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Chocolate lovers beware ! This article is about to change your life. | Shreen El Masry

Chocolate lovers beware! This article is about to change your life.


What if we could tell you that chocolate is nourishing and beneficial? Read on as we review the facts and myths.  We promise that you won’t look at chocolate in the same way ever again!


Before we begin, let’s take a look at where it all began.

The main ingredient of chocolate, cocoa, originated in Mexico and was known as the Food of Gods by the Aztecs, Mayas and Incas.  It wasn’t until Mr. Columbus himself mixed cocoa with vanilla and sugar that it became the first form of chocolate. It was then served as an aphrodisiac beverage to wealthy and powerful Europeans.  Soon solidified into chocolate as we know it today, the quality of pure cocoa was manipulated further during World War 1 where US troops realized it had nutritional benefits, and they needed to ration their bars during battle.


Chocolate contains monounsaturated and saturated fats, dietary potassium fiber, magnesium, potassium, copper, calcium, iron and polyphenols (antioxidants). In fact, chocolate has more phenolic antioxidants than most of the foods that we consume today.


Due to its high concentrations of magnesium (100mg in 100g of chocolate and 520mg/ 100g of pure cocoa powder), chocolate can help combat PMS symptoms as our magnesium levels decrease during our menstrual cycle. Women need between 310 -320mg of magnesium a day. This means chocolate is a great source for boosting levels. This may also explain why we reach for chocolate during our time of the month!


Many studies have found that eating chocolate can protect your skin from UV light.  Applying cocoa to your skin for a minimum of 5 days will also improve skin tone and elasticity.  This is also the reason why cocoa butter is a frequent ingredient in our skin moisturizers!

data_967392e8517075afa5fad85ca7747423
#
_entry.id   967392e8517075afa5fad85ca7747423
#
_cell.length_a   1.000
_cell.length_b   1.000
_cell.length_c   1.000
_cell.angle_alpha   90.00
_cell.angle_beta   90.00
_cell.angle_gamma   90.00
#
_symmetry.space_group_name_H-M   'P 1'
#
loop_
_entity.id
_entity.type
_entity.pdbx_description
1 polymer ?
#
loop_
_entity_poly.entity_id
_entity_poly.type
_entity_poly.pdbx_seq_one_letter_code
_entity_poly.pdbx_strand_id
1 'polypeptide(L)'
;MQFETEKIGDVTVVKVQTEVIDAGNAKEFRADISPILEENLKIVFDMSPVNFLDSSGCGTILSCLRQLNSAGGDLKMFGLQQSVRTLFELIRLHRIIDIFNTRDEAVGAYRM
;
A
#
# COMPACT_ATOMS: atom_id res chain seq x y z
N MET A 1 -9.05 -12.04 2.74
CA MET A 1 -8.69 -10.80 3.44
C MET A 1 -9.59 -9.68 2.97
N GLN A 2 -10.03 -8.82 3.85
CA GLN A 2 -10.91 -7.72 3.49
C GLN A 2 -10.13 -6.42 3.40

Chocolate has been found to have a range of effects on mood and cognitive functions. One study discovered that just 30 days of consumption will improve calmness and feelings of contentment.  Chocolate can also stimulate feelings of euphoria.

Your brain will also perform better if you consume chocolate. A significant study has found that countries with the highest chocolate consumers have also produced the most Nobel prize winners.


Eating chocolate 15 minutes before exercise will enhance your performance, delay fatigue and assist with glycogen repletion Combing cocoa powder with milk has even more effects on exercise performance as it increases skeletal muscle protein turnover, especially if consumed after a workout session. Try our recipe below after your next session!

Chocolate milk recipe

  • One heaped teaspoon of pure cocoa power

  • One teaspoon of sweetener of your choice (I like honey)

  • 250ml of milk of your choice

  • Directions. Make a chocolate paste by combining a little bit of hot water with the cocoa power and sweetener. Add the milk and stir. Add some ice cubes for a really refreshing post workout drink!

Cardiovascular benefits.

Chocolate can also reduce the risk of cardiovascular disease, high blood pressure and stroke. It can also be used as therapy for inflammation, immune dysfunction, autoimmune diseases, allergies and anxiety.


Chocolate as we know it today is made by drying, roasting, crushing and pressing fermented cacao seeds into cocoa powder and mixing it with milk, sugar and cacao butter.  The more processed the chocolate the more it loses its nutrients.  Processing can see the phenolic antioxidants reduce from 100% to just 10%.  Dark chocolate mostly contains 50% cocoa, commercially produced milk chocolate contains 10%, and white chocolate doesn’t have any cocoa solids at all.

Chocolate also contains caffeine and if consumed in large doses it can be toxic.  However, you would need to consume over 50kg of chocolate for it to have any serious effects!


Choosing dark chocolate over milk and white varieties is the most nutrient dense option. Research suggests that 40-100g of dark chocolate per day is the most advantageous for our health and can provide 200-500mg of phenolic antioxidants.

It is important to make sure you are storing your chocolate properly before consumption.  Australia’s oldest family owned chocolate company Haigh’s suggests to store your chocolate in a cool dry cupboard away from any heat, light, strong spices and at temperature between 15-20c. This will ensure ultimate freshness.

Chocolate may not be the most obvious nutritious food. However, there is no denying the scientific evidence of its claims which has not only been profoundly researched to date, but is also firmly ingrained in its history. Next time you are thinking of passing on that piece of chocolate, think again!

If you would like to find food freedom and body peace, you download week 1 for free of my Nourish Me Intuitive eating and Wellbeing program here